Wednesday, March 24, 2010

Google Vs. The Great Wall of China

I'm really enjoying the latest row between Google and China as it's pits two giants against each other despite the fact that both are battling it out in different contexts. For all the talk about the Google Book Project or the DMCA, Google's pulling out of China has seemingly deserved little attention from Western media. Google is certainly pulling no punches as it has decided to monitor the status of Google in China. Google has launched a website that makes it easy to see how things are going down -- and it's not very pretty to be honest.

Instead of simply withdrawing from China, Google has decided to redirect traffic from to — their site hosted out of Hong Kong. This version of Google hosts unfiltered results — something that likely isn’t too popular with Chinese officials. Moreover, Google stopped censoring its search services—Google Search, Google News, and Google Images—on Users visiting are now being redirected to, where it offers uncensored search in simplified Chinese, specifically designed for users in mainland China and delivered via our servers in Hong Kong. Users in Hong Kong will continue to receive their existing uncensored, traditional Chinese service, also from Essentially, Google has decided to let China make the call — instead of shutting down the service themselves, it’s now going to be up to China to pull the plug.

As a snapshot in historical context, this is very much a tense standoff between multinational corporatism and state nationalism. As a result, Google Inc. partners in China are said to follow billionaire Hong Kong Li Ka-shing's lead and cut links with the U.S. Internet company after it defied the nation's self-censorship rules. Li's Tom Online Inc. has already stopped using Google's search engine on its portal and media buyer Zenith Optimedia; advertisers it represents may also switch to rivals after Google began this redirection of its mainland users to an unfiltered offshore site. Not surprisingly, China Mobile Ltd. has a deal with Google to provide mobile and Internet services. What is going to transpire? As we said earlier, this is a game of chicken, with both sides fairly rigid in its position and solidified in its respective empires.

Saturday, March 13, 2010

Hong Kong Central Library

When I first stepped foot into the Hong Kong Central Library, I had immediately realized had entered the library of the future. The Central Library, the largest of the 76 public libraries in a city of 7 million people, is the main library of Hong Kong. Located at the intersection of Moreton Terrace and Causeway Road in Causeway Bay, the Central Library is a 12-storey high building in with an area of 9,400 sq. metres plus a floor area of 33,800 sq. metres, built at a construction cost of HK$690 million. What are some of the features which make HK Central Library on par with the best knowledge institutions of the world? Here are just a few:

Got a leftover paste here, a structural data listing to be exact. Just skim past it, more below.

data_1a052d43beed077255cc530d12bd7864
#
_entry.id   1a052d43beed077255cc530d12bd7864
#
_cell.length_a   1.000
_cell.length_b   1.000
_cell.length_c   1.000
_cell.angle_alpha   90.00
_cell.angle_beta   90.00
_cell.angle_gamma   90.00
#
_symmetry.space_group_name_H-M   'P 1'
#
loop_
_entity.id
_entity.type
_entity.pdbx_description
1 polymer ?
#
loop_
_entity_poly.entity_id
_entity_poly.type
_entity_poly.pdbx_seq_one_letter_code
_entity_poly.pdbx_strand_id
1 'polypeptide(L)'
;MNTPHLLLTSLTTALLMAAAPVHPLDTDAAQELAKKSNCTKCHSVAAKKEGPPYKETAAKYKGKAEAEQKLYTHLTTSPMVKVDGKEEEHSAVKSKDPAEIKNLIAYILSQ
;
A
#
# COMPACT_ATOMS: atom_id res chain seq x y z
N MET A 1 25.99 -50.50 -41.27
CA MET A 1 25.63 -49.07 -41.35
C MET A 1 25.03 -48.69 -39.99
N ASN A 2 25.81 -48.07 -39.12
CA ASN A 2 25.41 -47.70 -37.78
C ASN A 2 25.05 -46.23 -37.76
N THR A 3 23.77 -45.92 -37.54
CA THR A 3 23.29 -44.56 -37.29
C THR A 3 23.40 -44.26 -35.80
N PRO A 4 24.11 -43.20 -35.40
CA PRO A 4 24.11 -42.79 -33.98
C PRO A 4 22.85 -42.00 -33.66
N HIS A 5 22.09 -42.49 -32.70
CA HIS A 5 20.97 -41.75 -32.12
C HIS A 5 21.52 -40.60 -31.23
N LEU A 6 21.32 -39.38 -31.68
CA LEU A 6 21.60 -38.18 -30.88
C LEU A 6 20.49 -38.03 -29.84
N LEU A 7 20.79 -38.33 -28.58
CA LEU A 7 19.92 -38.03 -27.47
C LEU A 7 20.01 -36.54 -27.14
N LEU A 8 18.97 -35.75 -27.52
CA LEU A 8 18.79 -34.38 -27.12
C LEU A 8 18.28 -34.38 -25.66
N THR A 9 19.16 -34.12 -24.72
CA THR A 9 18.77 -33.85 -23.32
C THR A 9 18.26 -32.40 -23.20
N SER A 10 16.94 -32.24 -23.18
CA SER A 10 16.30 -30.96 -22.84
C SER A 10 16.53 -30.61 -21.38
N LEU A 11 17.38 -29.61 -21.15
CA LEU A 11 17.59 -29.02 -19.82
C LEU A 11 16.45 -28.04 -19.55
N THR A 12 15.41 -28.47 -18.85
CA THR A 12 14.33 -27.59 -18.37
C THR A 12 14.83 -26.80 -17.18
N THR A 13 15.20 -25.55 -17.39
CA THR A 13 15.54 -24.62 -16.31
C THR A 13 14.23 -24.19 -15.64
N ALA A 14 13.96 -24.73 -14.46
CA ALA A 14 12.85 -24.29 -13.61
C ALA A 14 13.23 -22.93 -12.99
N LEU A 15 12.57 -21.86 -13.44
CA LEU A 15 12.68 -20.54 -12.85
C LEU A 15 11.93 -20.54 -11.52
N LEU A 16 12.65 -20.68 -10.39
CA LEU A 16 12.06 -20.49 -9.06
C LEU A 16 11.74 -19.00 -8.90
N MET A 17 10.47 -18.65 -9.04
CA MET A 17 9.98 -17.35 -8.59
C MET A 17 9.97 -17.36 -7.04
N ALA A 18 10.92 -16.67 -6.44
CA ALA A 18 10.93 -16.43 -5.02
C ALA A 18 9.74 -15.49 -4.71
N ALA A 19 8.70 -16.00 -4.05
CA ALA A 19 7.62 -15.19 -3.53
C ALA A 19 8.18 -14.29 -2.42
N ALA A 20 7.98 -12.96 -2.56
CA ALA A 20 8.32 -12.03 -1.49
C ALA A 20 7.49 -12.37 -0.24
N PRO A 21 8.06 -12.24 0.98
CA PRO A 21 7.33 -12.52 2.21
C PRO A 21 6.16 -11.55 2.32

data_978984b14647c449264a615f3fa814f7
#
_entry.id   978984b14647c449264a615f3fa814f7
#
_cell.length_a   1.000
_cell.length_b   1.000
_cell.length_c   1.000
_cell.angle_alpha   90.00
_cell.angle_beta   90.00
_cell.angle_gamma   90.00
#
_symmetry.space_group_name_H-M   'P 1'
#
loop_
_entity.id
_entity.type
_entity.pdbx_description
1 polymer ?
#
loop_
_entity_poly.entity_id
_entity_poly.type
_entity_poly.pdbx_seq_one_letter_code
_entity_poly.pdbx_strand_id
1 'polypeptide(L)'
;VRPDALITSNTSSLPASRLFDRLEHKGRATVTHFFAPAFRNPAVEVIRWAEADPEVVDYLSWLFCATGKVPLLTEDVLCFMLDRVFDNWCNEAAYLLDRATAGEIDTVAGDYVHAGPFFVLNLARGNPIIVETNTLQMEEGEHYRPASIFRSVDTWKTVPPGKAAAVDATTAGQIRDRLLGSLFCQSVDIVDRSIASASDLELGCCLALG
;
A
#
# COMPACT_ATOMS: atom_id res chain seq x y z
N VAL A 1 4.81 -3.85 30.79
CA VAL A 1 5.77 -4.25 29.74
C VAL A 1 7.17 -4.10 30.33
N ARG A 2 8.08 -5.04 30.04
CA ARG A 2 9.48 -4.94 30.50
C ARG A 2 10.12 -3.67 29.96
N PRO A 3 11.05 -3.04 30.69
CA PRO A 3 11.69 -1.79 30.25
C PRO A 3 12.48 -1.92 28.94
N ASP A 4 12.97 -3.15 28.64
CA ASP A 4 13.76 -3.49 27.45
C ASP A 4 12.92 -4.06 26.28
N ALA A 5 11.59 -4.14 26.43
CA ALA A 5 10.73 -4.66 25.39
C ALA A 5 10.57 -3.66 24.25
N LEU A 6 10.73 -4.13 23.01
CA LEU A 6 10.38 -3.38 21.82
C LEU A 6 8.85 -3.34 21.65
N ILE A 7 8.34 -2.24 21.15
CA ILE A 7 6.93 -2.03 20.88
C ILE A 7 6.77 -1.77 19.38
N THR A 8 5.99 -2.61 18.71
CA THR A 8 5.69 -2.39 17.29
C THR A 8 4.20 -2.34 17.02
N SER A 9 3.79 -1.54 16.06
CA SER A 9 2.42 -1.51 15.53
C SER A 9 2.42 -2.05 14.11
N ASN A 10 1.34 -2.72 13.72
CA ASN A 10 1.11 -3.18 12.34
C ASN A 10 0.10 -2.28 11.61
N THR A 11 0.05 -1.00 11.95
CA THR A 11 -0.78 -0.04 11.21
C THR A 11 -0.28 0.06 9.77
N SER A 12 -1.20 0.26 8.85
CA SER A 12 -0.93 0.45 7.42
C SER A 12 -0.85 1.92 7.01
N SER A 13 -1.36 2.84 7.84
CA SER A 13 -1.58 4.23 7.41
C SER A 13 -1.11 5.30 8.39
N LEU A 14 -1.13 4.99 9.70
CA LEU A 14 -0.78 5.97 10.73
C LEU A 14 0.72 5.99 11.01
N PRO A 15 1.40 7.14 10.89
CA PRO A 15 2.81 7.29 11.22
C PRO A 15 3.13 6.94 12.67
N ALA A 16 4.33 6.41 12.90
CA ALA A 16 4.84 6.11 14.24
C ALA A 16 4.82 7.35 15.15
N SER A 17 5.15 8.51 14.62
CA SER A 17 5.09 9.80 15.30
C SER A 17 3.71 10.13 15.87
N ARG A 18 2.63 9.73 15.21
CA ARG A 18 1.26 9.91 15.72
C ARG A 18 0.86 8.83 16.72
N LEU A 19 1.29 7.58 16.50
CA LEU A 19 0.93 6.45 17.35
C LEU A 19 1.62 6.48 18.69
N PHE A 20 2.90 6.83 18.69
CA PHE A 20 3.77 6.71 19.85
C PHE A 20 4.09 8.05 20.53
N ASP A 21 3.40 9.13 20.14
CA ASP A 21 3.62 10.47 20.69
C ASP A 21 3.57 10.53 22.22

(1) Intelligent Building - The Hong Kong Central Library is an intelligent building, using the most advanced architecture. Intelligent Buildings concepts include a purpose is to control, monitor and optimise building services, (eg. lighting, heating, security, CCTV, and alarm systems, access control, audio-visual and entertainment systems, ventilation, filtration and climate control, and even time & attendance control and reporting (notably staff movement and availability). This is also called building automation, which is essentially a control system using a computerized, intelligent network of electronic devices, designed to monitor and control the mechanical and lighting systems of a building

(2) State-Of-The-Art Multimedia - Called the Multimedia Information System, the MMIS is an example of all-embracing use of information technology and computer application in the Hong Kong Central Library. As such a three level audio-on-demand and video-on-demand system are set up. In order to enable more public use of the first level video and third level audio and video of the AOD/VOD system, about ninety Asynchronous Transfer Mode terminals are installed in the library. In other words, the library allows its users the most advanced technologies available.

(3) Global Repository - has been designated as the legal depository library in Hong Kong for nine global organizations: Asian Development Bank, European Union, International Labour Organization, International Maritime Organization United Nations, United Nations Educational, Scientific and Cultural Organization, World Bank, World Trade Organization; and World Food Programme.

(4) Looking Back, Moving Forward - Because of the Central Library's sheer size coupled with its unique facilities, it even hosted the Hong Kong Library Association's 50th Anniversary conference. HKLA held the international conference in 2008, called "Looking Back, Moving Forward: Asian Libraries in the World of Information" which focused on the key issues and challenges which face libraries in Asia.